Goatriders of the Apocalypse

Recap(s): Super Fun Edition (Cubs 5, Cards 0; Cubs 6, Cards 5)

It seems like everything but the product on the field has been unbearble for the past two days at the Friendly Confines.  Despite oppressive heat and humidity, the Cubs have found a way to take the first two games of the series against the division rival and spawn of satan Cardinals.  Let's break it down.

In an opening game that is sure to spawn another book by Tony LaRussa about how much he hates Mark Prior, the Cubs toyed with Jeff Suppan while getting a much needed performance out of Randy Wells.  While Dave Duncan is usually the King Midas of reclaimation projects, I think he bit off more than he could chew in the re-signing of Jeff Suppan.  The six-inning outing by Suppan was a tie for his longest outing of the year, despite giving up 5 ER and 3 HR.  There is just a certain point where a "crafty veteran" loses the craftiness and his stuff just hangs over the plate.  If this season between Milwaukee and St. Louis is any indication, Suppan has reached that point.

Tyler Colvin, Geo Soto, and Alfonso Soriano didn't seem to mind the fact that Suppan was toeing the rubber on Friday.  In the leadoff role (10 games), Colvin has flourished with a .302/.375/.651 line, accumulating 5 HR and 13 RBI's out of that spot.  Those numbers are hard to argue with, but I still stand by my earlier statement that I'd rather see Starlin Castro in the leadoff role due to the speed he brings to the table.  Perhaps a flip-flop of Castro and Colvin in the lineup would give us an even more potent 1-2 punch.

Speaking of Castro, he flashed some rare power in the game on Saturday.  The fact that we don't see him hit "for power" very often is something that both shocks me and, at the same time, makes me happy.  The shock comes from the fact that the swing he put on the ball yesterday was smooth and gorgeous, and it looks like something he could repeat.  On the other hand, the lack of power numbers combined with Castro's recent success at the plate show that he is really doing a lot with what is given to him, and not forcing anything.

Cub pitching has also taken center stage with great starting performances by Tommy G and Randy Wells.  Moreover, the bullpen, specifically Sean Marshall, has impressed me.  As serviceable of a starter Marshall has/could be, the repetoire he brings out of the bullpen is unlike most relievers.  The way he can change a hitter's eye level is vital in late game situations.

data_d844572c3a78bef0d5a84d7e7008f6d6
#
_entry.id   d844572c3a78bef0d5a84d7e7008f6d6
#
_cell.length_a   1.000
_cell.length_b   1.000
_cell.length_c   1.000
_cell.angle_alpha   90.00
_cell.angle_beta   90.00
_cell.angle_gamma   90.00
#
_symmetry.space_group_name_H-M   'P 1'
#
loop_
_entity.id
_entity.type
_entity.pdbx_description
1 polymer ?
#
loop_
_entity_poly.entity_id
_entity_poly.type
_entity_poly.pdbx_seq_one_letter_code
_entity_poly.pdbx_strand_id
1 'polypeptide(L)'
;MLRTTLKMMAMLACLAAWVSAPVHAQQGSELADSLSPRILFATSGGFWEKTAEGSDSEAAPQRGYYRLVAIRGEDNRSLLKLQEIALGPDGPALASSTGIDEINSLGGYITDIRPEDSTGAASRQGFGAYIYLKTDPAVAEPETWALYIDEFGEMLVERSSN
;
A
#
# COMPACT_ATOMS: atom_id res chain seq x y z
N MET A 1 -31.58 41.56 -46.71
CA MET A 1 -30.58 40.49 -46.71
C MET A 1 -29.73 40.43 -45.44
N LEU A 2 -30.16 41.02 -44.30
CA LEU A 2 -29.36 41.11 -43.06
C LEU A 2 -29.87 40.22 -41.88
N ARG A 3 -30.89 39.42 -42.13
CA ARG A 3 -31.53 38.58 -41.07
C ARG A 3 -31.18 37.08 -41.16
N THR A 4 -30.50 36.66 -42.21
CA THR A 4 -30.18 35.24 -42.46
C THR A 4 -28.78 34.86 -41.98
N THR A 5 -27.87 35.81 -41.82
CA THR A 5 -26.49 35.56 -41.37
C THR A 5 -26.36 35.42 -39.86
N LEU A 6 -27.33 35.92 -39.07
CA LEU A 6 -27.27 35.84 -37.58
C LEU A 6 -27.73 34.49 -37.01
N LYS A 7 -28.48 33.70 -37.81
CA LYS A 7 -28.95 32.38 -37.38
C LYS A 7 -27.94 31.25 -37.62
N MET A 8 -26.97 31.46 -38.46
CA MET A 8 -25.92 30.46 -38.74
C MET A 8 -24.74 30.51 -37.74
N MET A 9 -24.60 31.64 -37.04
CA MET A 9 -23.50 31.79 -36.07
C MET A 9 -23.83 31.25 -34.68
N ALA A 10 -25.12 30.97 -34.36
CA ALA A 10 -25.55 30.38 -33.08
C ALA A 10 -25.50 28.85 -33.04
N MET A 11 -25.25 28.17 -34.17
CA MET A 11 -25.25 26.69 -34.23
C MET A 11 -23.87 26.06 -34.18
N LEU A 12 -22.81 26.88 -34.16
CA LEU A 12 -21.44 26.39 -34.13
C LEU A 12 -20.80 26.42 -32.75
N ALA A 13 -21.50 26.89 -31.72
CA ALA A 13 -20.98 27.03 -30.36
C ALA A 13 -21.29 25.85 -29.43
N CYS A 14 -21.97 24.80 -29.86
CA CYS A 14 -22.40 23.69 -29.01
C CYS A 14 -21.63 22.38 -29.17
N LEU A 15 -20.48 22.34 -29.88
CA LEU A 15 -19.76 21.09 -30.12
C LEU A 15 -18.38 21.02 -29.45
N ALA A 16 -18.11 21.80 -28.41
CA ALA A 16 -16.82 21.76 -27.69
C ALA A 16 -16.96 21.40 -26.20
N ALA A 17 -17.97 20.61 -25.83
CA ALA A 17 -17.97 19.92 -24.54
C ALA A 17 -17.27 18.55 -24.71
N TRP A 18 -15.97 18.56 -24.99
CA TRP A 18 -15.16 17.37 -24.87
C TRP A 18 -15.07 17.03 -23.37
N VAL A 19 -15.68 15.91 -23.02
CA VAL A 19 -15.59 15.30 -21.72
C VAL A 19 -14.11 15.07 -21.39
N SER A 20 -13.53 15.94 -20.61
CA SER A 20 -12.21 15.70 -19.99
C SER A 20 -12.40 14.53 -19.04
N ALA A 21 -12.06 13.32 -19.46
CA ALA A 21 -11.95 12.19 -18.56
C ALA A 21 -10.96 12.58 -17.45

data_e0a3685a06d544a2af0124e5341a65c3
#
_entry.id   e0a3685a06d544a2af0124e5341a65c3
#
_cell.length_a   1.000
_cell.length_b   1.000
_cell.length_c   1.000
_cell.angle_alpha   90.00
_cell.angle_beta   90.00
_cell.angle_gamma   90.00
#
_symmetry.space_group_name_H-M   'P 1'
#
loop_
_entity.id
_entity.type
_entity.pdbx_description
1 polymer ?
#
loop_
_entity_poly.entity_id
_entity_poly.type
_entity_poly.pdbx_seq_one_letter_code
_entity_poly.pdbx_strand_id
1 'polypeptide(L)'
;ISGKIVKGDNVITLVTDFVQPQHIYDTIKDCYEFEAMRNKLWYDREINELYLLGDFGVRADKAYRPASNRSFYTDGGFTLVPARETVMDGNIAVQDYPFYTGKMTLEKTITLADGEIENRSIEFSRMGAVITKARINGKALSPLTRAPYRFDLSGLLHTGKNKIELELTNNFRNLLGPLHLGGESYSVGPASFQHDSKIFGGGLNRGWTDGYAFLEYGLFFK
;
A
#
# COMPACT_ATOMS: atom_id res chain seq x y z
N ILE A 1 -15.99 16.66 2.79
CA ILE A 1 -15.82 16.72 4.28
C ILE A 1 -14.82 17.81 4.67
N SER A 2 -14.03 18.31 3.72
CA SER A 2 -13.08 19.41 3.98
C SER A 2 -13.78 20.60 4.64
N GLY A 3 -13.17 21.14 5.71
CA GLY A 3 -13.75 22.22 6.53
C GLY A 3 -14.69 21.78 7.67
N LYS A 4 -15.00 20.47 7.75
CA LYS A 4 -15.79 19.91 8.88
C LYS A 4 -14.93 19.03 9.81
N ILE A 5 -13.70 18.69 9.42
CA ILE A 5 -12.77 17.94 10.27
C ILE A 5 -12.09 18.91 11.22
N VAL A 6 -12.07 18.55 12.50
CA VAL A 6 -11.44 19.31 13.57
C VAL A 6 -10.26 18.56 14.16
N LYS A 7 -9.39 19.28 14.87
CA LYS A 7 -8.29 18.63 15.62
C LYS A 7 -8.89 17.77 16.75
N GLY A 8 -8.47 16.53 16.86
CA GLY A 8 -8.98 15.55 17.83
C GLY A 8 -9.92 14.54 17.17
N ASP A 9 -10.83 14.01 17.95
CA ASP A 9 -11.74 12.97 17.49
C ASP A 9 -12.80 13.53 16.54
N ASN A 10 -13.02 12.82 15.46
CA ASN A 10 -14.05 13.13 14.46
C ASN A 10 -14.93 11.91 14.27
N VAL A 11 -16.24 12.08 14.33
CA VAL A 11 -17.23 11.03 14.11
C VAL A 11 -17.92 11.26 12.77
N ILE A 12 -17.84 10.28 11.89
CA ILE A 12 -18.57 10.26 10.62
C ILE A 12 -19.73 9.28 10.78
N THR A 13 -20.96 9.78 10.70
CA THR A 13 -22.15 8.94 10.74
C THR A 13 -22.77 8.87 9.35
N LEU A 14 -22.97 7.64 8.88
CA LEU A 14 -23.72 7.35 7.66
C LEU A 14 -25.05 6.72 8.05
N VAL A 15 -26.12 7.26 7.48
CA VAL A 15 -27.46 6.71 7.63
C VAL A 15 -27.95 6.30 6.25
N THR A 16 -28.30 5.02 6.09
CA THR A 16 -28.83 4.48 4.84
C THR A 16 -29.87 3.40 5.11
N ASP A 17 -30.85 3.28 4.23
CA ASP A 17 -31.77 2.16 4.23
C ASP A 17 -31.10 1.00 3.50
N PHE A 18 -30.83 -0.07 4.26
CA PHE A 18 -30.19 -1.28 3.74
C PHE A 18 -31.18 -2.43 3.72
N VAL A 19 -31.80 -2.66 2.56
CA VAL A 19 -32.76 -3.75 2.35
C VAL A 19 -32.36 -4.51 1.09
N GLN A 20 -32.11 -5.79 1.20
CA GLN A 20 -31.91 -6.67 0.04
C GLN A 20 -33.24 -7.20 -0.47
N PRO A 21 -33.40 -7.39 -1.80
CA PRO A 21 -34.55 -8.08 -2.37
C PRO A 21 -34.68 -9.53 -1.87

Overall, it has been a good two days.  I'd love to see us take the sweep later tonight.  However, our attention should be turned to more important matters right now.  One of my childhood idols, and I'm sure many of the readers here feel the same, is being inducted into the Hall of Fame today.  While he may not don a hat with a big red "C" upon entry, he will always be a Cub to me, to the game of baseball, and in his own view.  Congrats, Hawk:  you gave your heart, soul and body to the game of baseball and because of that, you will forever be able to call Chicago home.

Starlin's Power

I believe that even at Starlin's peak, he's not going to be hitting for Arod level power. I think his upside is probably slightly north of 15 HR's in a full season. But wouldn't you take that if it came along with a batting average over .330 and an OBP slightly north of .400? I certainly would. I see him having a couple of .500+ SLG years. That being stated, the two shortstops that Castro gets compared to the most are Elvis Andrus (who is 1.5 years older than Castro) and Alcides Escobar (who is 3.5 years older than Castro). Here are their relative ISO's this year:

Andrus: .041
Escobar: .085
Castro: .141

Castro is hitting just fine for power. In fact, his whole game has been just fine. I've been a little upset about his surprisingly high K rate but he makes up for it with an unusually high BABIP that I believe is mostly real. I know people get upset about the errors, but we're talking about a 20 year old shortstop who had barely any experience above A ball before making the majors, people. He's going to be special.

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